What if the doors are not in exact opposite but only overlaps partially?  Well, in this case, if we door a straight line passing through the center of both doors, we would get a line not exactly in 90 degree (i.e. not normal to) either side, but somehow an inclined line.  You may think that this is a weaker “sha”, but unfortunately it is not.  In fact, this is an even worse situation, meaning that the magnitude of dispute would be greater.

Another variation is door facing the door of kitchen or toilet.  So it is not simply door to door but door to kitchen/toilet in effect.  What’s wrong with it?  Well, in these cases the bad effects would mostly be about bad temper and/or health.

If this is the case of your house, don’t worry. Try putting something in between two doors, say a tall plant, fence or cupboard.  For entrance door to entrance door case, hang a curtain or blind in front of your door.  It works like covering your mouth by a mask, thereby reducing the chance of direct confrontation.

 

Door to Window

According to traditional Feng Shui, it is not good to have the entrance door of a flat faces a window opening into the external air.  It may be difficult to understand but let me explain.

5-Feng Shui Interior Design-Door to Window

Feng Shui is about managing Chi.  The ultimate aim is to bring in good Chi and store it (聚氣) in your house. This gives energy and wealth to all people in the house.  Doors and windows are openings that could let Chi go in and go out.  Door and window along the same line means the Chi flowing in could leave immediately.  It’s like a company that makes a lot of money but soon spend it all.  Money comes and go and nothing is left.

Of course, in the eyes of modern architects cross-ventilation is good for health.  Therefore, to have the best of both worlds (health and wealth) it is better to have door and window on opposite planes of a house but NOT directly face to face.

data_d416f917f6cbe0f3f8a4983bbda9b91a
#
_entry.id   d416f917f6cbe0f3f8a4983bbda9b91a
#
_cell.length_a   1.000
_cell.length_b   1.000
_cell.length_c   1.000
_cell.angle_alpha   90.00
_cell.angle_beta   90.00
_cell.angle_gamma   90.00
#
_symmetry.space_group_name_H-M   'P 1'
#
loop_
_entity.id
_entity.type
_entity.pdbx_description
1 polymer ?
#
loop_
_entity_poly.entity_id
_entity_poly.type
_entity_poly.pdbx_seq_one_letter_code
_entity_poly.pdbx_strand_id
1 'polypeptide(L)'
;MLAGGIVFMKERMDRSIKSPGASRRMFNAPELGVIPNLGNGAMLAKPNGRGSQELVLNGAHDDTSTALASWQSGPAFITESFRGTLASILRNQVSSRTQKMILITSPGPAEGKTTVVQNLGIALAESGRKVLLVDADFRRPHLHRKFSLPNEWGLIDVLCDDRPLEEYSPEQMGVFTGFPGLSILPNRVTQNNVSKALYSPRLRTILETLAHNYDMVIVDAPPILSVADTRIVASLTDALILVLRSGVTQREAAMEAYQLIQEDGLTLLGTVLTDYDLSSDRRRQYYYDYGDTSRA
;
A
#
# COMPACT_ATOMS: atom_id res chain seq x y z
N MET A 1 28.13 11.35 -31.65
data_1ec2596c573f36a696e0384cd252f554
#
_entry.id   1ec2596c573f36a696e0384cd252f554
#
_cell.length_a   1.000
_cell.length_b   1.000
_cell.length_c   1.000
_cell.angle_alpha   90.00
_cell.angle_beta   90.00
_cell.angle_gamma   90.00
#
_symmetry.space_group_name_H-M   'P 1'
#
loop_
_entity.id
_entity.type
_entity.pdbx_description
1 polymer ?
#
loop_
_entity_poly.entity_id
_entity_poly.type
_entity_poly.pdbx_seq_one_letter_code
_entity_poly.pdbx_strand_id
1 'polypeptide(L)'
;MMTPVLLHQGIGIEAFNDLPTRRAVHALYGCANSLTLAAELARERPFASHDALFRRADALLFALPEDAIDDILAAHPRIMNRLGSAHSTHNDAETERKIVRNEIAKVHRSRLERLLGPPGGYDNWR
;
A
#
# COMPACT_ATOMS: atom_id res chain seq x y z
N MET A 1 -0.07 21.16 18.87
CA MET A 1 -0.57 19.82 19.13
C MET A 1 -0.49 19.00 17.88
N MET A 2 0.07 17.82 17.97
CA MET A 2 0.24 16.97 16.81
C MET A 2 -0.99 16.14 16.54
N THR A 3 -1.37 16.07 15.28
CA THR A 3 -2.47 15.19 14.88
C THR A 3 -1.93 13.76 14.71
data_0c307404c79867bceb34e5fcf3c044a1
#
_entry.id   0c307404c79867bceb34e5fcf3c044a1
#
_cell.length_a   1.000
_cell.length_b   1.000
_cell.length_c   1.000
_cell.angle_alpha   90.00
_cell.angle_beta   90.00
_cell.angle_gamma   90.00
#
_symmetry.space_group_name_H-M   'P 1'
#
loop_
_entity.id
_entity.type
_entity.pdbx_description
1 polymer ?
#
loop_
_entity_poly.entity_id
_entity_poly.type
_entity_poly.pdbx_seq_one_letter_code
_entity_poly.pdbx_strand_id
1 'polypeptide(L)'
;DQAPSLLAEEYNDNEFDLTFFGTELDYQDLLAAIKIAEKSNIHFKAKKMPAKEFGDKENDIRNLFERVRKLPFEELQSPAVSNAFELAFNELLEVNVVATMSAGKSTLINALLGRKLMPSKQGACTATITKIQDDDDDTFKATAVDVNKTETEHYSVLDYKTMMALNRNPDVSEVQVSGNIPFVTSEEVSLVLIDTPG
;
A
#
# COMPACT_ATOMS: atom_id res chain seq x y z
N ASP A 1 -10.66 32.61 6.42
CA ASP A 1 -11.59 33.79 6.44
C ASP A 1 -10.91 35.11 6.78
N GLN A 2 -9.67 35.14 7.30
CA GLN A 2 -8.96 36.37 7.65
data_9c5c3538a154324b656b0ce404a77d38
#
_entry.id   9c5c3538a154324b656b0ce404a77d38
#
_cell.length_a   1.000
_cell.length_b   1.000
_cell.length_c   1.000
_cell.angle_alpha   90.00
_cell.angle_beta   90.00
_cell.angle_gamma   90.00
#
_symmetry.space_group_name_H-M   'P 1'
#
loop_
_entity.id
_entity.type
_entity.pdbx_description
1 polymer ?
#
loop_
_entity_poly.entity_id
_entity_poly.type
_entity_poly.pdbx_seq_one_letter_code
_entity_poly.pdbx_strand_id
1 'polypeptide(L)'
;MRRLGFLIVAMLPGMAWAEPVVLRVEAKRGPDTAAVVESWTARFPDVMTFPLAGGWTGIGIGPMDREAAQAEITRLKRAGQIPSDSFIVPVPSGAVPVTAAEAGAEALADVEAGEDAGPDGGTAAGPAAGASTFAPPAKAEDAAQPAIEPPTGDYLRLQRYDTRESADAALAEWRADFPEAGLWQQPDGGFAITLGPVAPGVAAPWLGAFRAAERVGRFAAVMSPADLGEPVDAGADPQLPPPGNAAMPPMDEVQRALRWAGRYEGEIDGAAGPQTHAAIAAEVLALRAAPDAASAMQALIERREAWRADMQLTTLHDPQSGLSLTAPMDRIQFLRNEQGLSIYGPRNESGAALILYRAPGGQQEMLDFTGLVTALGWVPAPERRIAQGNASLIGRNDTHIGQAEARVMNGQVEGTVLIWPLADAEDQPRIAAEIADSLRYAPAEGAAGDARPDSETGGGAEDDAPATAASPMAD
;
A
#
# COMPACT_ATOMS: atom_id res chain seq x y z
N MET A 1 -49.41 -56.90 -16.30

Continue reading “Feng Shui Interior Design (1) – Door, Bedroom and Kitchen [Master Class Lesson 5]”

Outside Your House – External Feng Shui Principles (2) [Master Class Lesson 4]

Welcome back!  This is the fourth lesson of the Feng Shui Master Class.  We shall continue our study of external Feng Shui.  In the last lesson we talked about the natural environment, trees, hills, rivers and other natural objects.  In this lesson, we shall look at artificial objects outside the building. In ancient times there are not so many artificial objects that may affect Feng Shui.  So when modern Feng Shui masters need to apply Feng Shui, they need to think of ways to interpret the artificial objects using the old Feng Shui theories.  How do we do this?  We compare things by analogy. Let's see how we compare the man-made things with the natural objects.  

Buildings

In Chinese Feng Shui theories, “with one inch higher it is the mountain, with one inch lower it is the water” (高一寸即是山,低一寸即是水).  Even if there is no mountain around your home, if there is a taller building nearby, we treat it as a mountain for Feng Shui’s sake. Remember in the last lesson we mentioned that it is preferred to have a mountain / hill behind your house?  We used the Forbidden City in Beijing, China to explain this.  If you live in a city where it is a large flatland, chances are your house does not have a mountain/hill behind.  In this case, the second best choice is to have a building behind your building. There are two things to remember.  Firstly, we consider everything in front of the main entrance of your building as "in the front", "behind" is the opposite.  What if there are more than one entrances?  In the past most houses in China has a main entrance and a few side doors.  The side doors were only used for delivery of garbage and ingress/egress of the servants.  The owner of the house and his family, who are the master of the house, goes in and out via the main entrance door.  Nowadays, we consider the mostly used entrance as the main entrance, and certainly we ignore those back doors used for delivery only. Secondly, not all buildings are useful as an artificial hill behind your house.  Only those which are taller count.  In other words, if the building immediately behind is lower than your own building, this is bad Feng Shui.  It means no support by others. Then, how about buildings in front of and on both sides of your own building? [contentbox width="550" borderwidth="0" borderstyle="none" bordercolor="000000" dropshadow="0" backgroundcolor="F5C9C9" radius="0"]Preview of this article ends here, more information about external Feng Shui could be found below. Members please log-in to view. Not a member yet? Sign up now![/contentbox]